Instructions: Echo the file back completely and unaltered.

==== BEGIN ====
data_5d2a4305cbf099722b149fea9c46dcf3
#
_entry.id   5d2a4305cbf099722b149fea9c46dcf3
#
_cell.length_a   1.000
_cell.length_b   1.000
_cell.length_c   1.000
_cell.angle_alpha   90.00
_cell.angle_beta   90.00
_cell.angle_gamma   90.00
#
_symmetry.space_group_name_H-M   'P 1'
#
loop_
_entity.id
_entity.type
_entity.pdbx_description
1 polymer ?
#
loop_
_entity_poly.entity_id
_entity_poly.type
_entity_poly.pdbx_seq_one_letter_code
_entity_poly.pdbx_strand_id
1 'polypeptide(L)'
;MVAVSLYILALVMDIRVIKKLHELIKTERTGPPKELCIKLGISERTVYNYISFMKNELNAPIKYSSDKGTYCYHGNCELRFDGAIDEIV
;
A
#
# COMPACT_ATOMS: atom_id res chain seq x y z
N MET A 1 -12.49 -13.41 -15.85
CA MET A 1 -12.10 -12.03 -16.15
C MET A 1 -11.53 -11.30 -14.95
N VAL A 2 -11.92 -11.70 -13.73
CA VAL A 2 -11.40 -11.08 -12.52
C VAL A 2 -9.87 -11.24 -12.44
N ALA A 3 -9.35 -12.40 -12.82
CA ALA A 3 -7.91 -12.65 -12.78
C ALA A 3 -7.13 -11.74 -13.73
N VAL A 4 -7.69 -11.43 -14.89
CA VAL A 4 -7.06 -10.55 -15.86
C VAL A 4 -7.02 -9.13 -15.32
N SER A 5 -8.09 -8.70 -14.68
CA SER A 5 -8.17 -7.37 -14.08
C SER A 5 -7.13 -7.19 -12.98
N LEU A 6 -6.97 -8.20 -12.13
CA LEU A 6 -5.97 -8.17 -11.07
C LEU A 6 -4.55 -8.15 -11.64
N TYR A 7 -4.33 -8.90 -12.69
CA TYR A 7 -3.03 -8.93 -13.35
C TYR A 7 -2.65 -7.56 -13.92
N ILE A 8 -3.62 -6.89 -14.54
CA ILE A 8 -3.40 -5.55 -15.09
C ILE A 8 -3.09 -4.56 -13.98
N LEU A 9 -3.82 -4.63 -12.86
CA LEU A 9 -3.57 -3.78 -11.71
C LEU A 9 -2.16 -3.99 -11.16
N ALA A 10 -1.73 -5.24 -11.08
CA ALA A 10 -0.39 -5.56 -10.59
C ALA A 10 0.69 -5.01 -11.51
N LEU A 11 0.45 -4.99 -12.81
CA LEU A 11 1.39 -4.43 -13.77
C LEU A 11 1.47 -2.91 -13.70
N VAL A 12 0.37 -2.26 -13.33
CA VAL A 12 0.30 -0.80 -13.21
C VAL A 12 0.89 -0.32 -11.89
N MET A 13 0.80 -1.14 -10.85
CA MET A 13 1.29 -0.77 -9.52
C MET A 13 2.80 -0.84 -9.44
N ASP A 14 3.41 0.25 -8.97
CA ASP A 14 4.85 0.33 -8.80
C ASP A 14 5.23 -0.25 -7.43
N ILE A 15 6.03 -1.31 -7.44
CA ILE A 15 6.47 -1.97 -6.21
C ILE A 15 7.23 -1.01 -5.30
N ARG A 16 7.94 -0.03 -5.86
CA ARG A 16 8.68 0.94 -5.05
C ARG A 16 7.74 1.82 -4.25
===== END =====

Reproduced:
data_5d2a4305cbf099722b149fea9c46dcf3
#
_entry.id   5d2a4305cbf099722b149fea9c46dcf3
#
_cell.length_a   1.000
_cell.length_b   1.000
_cell.length_c   1.000
_cell.angle_alpha   90.00
_cell.angle_beta   90.00
_cell.angle_gamma   90.00
#
_symmetry.space_group_name_H-M   'P 1'
#
loop_
_entity.id
_entity.type
_entity.pdbx_description
1 polymer ?
#
loop_
_entity_poly.entity_id
_entity_poly.type
_entity_poly.pdbx_seq_one_letter_code
_entity_poly.pdbx_strand_id
1 'polypeptide(L)'
;MVAVSLYILALVMDIRVIKKLHELIKTERTGPPKELCIKLGISERTVYNYISFMKNELNAPIKYSSDKGTYCYHGNCELRFDGAIDEIV
;
A
#
# COMPACT_ATOMS: atom_id res chain seq x y z
N MET A 1 -12.49 -13.41 -15.85
CA MET A 1 -12.10 -12.03 -16.15
C MET A 1 -11.53 -11.30 -14.95
N VAL A 2 -11.92 -11.70 -13.73
CA VAL A 2 -11.40 -11.08 -12.52
C VAL A 2 -9.87 -11.24 -12.44
N ALA A 3 -9.35 -12.40 -12.82
CA ALA A 3 -7.91 -12.65 -12.78
C ALA A 3 -7.13 -11.74 -13.73
N VAL A 4 -7.69 -11.43 -14.89
CA VAL A 4 -7.06 -10.55 -15.86
C VAL A 4 -7.02 -9.13 -15.32
N SER A 5 -8.09 -8.70 -14.68
CA SER A 5 -8.17 -7.37 -14.08
C SER A 5 -7.13 -7.19 -12.98
N LEU A 6 -6.97 -8.20 -12.13
CA LEU A 6 -5.97 -8.17 -11.07
C LEU A 6 -4.55 -8.15 -11.64
N TYR A 7 -4.33 -8.90 -12.69
CA TYR A 7 -3.03 -8.93 -13.35
C TYR A 7 -2.65 -7.56 -13.92
N ILE A 8 -3.62 -6.89 -14.54
CA ILE A 8 -3.40 -5.55 -15.09
C ILE A 8 -3.09 -4.56 -13.98
N LEU A 9 -3.82 -4.63 -12.86
CA LEU A 9 -3.57 -3.78 -11.71
C LEU A 9 -2.16 -3.99 -11.16
N ALA A 10 -1.73 -5.24 -11.08
CA ALA A 10 -0.39 -5.56 -10.59
C ALA A 10 0.69 -5.01 -11.51
N LEU A 11 0.45 -4.99 -12.81
CA LEU A 11 1.39 -4.43 -13.77
C LEU A 11 1.47 -2.91 -13.70
N VAL A 12 0.37 -2.26 -13.33
CA VAL A 12 0.30 -0.80 -13.21
C VAL A 12 0.89 -0.32 -11.89
N MET A 13 0.80 -1.14 -10.85
CA MET A 13 1.29 -0.77 -9.52
C MET A 13 2.80 -0.84 -9.44
N ASP A 14 3.41 0.25 -8.97
CA ASP A 14 4.85 0.33 -8.80
C ASP A 14 5.23 -0.25 -7.43
N ILE A 15 6.03 -1.31 -7.44
CA ILE A 15 6.47 -1.97 -6.21
C ILE A 15 7.23 -1.01 -5.30
N ARG A 16 7.94 -0.03 -5.86
CA ARG A 16 8.68 0.94 -5.05
C ARG A 16 7.74 1.82 -4.25